Democrats backed by new Speaker Nancy Pelosi pass legislation that would end a 13-day partial government shutdown, ignoring President Trump's demand for $5 billion for a border wall with Mexico.
Democrats wasted no time flexing their new power in the US House of Representatives on Thursday by approving legislation backed by new Speaker Nancy Pelosi that would end a 13-day partial government shutdown, ignoring President Donald Trump's demand for $5 billion for a border wall.
The White House on Thursday issued a veto threat against both parts of the Democratic legislation. But that did not deter House Democrats.
Thursday marked the first day of divided government in Washington since Trump took office in January 2017, as Democrats took control in the House from his fellow Republicans, who remain in charge of the Senate.
The 2019-2020 Congress convened with roughly a quarter of the federal government closed, affecting 800,000 employees, in a shutdown triggered by Trump's demand last month for the money for a US-Mexican border wall – opposed by Democrats – as part of any legislation funding government agencies.
The House earlier on Thursday had formally picked Pelosi, a veteran Democratic lawmaker and liberal from San Francisco, as its speaker, beginning her second stint in one of Washington's most powerful jobs.
She is the only woman ever to serve as speaker and will preside over the most diverse US House in history, including a record number of women and Latinos.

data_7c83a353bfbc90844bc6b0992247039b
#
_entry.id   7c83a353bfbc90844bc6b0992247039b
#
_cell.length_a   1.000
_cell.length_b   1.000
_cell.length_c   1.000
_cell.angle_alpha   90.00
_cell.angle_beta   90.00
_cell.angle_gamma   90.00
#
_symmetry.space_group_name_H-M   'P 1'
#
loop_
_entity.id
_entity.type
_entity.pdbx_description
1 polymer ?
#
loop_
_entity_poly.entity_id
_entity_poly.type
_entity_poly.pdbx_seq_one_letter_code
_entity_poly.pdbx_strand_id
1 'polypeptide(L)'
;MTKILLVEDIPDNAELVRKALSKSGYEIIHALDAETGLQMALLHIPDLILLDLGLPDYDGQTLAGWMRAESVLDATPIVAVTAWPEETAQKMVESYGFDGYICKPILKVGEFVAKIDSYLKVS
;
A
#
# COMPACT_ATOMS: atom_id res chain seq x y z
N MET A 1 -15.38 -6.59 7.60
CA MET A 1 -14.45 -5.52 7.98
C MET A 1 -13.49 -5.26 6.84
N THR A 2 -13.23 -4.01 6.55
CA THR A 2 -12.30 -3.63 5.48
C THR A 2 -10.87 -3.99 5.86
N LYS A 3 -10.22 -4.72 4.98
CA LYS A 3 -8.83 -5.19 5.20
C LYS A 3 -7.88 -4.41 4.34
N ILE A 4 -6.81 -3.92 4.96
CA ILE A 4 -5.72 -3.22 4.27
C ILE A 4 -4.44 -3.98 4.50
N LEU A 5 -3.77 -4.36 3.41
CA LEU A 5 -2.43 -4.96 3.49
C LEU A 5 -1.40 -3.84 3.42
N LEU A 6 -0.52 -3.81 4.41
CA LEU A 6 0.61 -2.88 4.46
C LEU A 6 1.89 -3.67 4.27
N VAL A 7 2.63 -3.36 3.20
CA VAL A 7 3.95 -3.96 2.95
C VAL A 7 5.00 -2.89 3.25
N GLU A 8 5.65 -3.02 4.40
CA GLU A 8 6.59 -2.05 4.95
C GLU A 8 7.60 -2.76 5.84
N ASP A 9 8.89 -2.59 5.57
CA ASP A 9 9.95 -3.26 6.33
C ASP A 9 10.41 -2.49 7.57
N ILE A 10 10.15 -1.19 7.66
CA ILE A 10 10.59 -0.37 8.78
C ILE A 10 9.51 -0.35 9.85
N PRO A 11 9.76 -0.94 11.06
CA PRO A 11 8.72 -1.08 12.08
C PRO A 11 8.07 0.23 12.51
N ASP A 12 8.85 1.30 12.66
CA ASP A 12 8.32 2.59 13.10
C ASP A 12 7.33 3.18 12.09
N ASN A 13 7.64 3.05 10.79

Pelosi's firm stand
The new House speaker Pelosi stood firm shortly before the vote saying no funding for a border wall would be made available.
The resolution was passed by 239 votes to 192.
Democrats also approved a separate measure to fund the departments of Agriculture, Interior, Housing and Urban Development and others closed by the partial shutdown.
This bill, which will provide money through the end of the fiscal year on 30 September, was approved, 241-190.
The Democratic legislation to re-open the government without funding the wall is going nowhere in the Senate, where Republicans want Trump's endorsement before voting on a funding package.
Asked if she would give Trump $1 for a wall to reopen the government, Pelosi said: "One dollar? Yeah, one dollar. The fact is a wall is an immorality. It's not who we are as a nation."
Polls show a majority of Americans oppose the border wall, although Republicans strongly support it.
White House and Department of Homeland Security officials have spent recent days trying to make a public and private case that the situation at the border has reached a "crisis" situation that demands more money than Democrats have offered.